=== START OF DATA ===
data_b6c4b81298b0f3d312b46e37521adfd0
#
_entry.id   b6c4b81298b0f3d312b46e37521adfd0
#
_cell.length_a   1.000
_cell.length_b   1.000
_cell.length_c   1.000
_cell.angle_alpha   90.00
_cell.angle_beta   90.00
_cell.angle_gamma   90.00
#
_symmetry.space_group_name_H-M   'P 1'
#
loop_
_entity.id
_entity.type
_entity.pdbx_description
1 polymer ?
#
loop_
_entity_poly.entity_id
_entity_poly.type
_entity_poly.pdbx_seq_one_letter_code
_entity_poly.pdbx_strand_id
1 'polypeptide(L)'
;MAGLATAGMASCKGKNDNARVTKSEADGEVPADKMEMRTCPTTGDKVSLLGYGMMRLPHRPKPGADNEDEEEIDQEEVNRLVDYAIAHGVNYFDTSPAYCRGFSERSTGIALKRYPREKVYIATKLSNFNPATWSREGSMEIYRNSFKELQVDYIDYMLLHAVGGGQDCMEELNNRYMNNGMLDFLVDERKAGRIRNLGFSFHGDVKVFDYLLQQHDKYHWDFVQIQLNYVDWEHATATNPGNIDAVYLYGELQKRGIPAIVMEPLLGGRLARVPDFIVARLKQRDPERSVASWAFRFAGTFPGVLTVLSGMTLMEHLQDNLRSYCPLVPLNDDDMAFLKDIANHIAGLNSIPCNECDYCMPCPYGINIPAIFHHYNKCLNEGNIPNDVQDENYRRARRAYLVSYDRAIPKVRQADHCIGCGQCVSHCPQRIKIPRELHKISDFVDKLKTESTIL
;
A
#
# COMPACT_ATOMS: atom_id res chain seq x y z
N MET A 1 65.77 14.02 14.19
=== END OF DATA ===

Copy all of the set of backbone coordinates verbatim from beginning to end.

data_b6c4b81298b0f3d312b46e37521adfd0
#
_entry.id   b6c4b81298b0f3d312b46e37521adfd0
#
_cell.length_a   1.000
_cell.length_b   1.000
_cell.length_c   1.000
_cell.angle_alpha   90.00
_cell.angle_beta   90.00
_cell.angle_gamma   90.00
#
_symmetry.space_group_name_H-M   'P 1'
#
loop_
_entity.id
_entity.type
_entity.pdbx_description
1 polymer ?
#
loop_
_entity_poly.entity_id
_entity_poly.type
_entity_poly.pdbx_seq_one_letter_code
_entity_poly.pdbx_strand_id
1 'polypeptide(L)'
;MAGLATAGMASCKGKNDNARVTKSEADGEVPADKMEMRTCPTTGDKVSLLGYGMMRLPHRPKPGADNEDEEEIDQEEVNRLVDYAIAHGVNYFDTSPAYCRGFSERSTGIALKRYPREKVYIATKLSNFNPATWSREGSMEIYRNSFKELQVDYIDYMLLHAVGGGQDCMEELNNRYMNNGMLDFLVDERKAGRIRNLGFSFHGDVKVFDYLLQQHDKYHWDFVQIQLNYVDWEHATATNPGNIDAVYLYGELQKRGIPAIVMEPLLGGRLARVPDFIVARLKQRDPERSVASWAFRFAGTFPGVLTVLSGMTLMEHLQDNLRSYCPLVPLNDDDMAFLKDIANHIAGLNSIPCNECDYCMPCPYGINIPAIFHHYNKCLNEGNIPNDVQDENYRRARRAYLVSYDRAIPKVRQADHCIGCGQCVSHCPQRIKIPRELHKISDFVDKLKTESTIL
;
A
#
# COMPACT_ATOMS: atom_id res chain seq x y z
N MET A 1 65.77 14.02 14.19